Amazon OK’d for Testing More Drones – But Not Near People

Written by Betsy Lillian
on November 02, 2015 No Comments

Amazon has received an amendment from the Federal Aviation Administration (FAA) on its Section 333 exemption for commercial unmanned aircraft system (UAS) operations: Amazon Prime Air is now allowed to test additional aircraft but was not given the authority to fly within 200 feet of anyone not involved in the operations.

According to the FAA amendment – dated Oct. 28 and addressed to Paul Misener, vice president of global public policy – Amazon had requested an amendment to its current exemption, which was issued in April and allows the company to “operate a UAS to conduct outdoor research and development testing for Prime Air.”

The commercial exemption authorizes the use of an “Amazon-manufactured multi-rotor small UAS that has been described to the FAA in a confidential filing,” but the new amendment adds on the use of “additional prime test air vehicles,” according to the FAA document.

The agency says Amazon had also requested “changes to Condition and Limitation No. 26”: the authorization to “operate within 200 feet from nonparticipating persons, vehicles, and structures.”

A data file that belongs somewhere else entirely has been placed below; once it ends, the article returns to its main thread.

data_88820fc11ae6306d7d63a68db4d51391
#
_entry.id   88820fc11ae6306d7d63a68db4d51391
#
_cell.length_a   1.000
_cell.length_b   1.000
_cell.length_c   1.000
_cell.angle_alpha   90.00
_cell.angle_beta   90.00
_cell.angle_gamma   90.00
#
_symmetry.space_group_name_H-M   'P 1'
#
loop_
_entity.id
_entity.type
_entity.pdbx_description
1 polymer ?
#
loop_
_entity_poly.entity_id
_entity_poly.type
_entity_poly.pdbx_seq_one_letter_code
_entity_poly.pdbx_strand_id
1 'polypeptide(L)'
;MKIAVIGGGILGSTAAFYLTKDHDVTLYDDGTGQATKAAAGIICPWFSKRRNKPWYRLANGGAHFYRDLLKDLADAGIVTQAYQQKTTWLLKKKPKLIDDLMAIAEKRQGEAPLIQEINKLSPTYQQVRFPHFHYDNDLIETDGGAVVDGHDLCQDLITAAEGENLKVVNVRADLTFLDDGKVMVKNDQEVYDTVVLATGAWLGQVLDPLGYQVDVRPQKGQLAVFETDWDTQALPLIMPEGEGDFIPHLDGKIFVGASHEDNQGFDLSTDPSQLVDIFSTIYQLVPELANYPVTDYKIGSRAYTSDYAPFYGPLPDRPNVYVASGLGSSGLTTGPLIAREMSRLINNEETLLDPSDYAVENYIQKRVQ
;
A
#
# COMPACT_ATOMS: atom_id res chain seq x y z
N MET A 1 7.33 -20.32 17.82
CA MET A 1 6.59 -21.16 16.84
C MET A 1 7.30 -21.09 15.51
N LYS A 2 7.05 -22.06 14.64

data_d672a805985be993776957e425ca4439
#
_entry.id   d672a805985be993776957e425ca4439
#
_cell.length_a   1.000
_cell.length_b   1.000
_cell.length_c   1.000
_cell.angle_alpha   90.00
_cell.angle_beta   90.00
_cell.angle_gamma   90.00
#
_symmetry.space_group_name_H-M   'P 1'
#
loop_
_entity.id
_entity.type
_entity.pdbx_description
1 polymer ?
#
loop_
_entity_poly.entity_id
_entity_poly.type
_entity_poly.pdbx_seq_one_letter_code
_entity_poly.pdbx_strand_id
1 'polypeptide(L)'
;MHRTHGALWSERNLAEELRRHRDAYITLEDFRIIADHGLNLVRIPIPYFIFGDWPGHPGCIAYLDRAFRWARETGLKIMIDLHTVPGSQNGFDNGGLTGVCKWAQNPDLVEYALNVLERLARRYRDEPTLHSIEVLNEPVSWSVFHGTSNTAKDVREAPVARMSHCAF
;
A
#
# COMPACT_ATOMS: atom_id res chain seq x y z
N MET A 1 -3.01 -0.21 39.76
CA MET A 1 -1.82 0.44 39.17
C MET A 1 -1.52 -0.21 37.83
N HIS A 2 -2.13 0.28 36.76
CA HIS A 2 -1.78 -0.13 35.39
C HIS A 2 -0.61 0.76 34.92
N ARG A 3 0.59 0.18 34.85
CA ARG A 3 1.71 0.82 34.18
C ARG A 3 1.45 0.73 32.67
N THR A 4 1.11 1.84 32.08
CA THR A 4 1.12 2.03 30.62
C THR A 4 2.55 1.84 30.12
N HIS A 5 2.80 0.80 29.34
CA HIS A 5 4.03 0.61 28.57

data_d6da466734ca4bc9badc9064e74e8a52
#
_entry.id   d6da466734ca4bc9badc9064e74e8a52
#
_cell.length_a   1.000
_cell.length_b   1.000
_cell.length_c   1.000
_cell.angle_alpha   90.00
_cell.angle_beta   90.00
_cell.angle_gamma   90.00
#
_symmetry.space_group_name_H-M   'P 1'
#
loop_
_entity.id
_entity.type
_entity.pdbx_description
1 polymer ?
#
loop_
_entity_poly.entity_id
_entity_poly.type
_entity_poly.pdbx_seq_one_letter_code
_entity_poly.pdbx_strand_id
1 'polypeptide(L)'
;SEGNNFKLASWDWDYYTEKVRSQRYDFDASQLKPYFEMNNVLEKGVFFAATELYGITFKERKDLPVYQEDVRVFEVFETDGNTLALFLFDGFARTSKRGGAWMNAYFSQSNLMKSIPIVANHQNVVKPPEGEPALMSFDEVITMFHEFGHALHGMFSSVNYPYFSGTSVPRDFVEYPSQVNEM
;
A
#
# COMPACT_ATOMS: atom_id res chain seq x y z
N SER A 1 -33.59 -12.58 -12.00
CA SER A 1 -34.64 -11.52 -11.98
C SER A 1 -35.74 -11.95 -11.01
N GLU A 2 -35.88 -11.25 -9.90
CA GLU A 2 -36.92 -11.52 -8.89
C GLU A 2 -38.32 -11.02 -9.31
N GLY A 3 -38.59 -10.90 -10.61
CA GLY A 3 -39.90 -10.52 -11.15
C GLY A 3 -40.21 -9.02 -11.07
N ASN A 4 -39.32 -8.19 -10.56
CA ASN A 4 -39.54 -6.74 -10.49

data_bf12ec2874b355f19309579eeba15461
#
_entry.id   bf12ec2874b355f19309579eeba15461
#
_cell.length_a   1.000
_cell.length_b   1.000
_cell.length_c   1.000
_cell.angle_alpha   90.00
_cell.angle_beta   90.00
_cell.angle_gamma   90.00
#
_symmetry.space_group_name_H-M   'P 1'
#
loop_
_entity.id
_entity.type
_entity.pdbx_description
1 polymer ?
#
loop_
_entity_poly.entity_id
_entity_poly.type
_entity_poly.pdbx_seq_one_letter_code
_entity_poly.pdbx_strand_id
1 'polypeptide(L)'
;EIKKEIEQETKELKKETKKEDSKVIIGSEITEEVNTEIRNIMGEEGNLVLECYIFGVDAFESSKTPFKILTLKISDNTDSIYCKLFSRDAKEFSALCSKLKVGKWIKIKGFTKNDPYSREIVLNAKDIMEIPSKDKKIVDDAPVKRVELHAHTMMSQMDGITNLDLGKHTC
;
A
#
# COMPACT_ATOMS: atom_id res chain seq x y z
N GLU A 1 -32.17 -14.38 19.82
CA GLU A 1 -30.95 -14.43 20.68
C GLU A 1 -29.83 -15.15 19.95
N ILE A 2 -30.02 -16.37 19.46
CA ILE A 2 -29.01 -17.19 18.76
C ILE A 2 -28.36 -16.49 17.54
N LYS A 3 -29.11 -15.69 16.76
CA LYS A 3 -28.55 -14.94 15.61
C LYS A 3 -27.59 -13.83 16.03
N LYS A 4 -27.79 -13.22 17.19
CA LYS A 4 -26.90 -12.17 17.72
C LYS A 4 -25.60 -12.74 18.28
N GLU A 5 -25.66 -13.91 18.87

The FAA, however, says it plans to “conduct further analysis” of this request, which would be “a substantial change to [Amazon’s] Conditions and Limitations, and reasons relative to public interest and safety that were the basis for granting the original exemption.”

In its original petition for exemption from July 2014, the company described Amazon Prime Air as a “new delivery system that will get packages to customers in 30 minutes or less using aerial vehicles.”

“Testing operations will be conducted on private property, and only Amazon employees, contract personnel, and invitees will be invited to the operations area; security measures will be put in place to deter unauthorized access,” it clarified in the petition.

Amazon, which first announced in December 2013 its initiative to eventually deliver goods via UAS, was recently named to the FAA’s task force for developing recommendations for drone registration. Sean Cassidy, director of strategic partnerships for Amazon Prime Air, is representing the company in the federally selected group of drone manufacturers, manned and unmanned aviation groups, and other retailers such as Walmart and Best Buy. Amazon Prime Air is also a member of the Small UAV Coalition.

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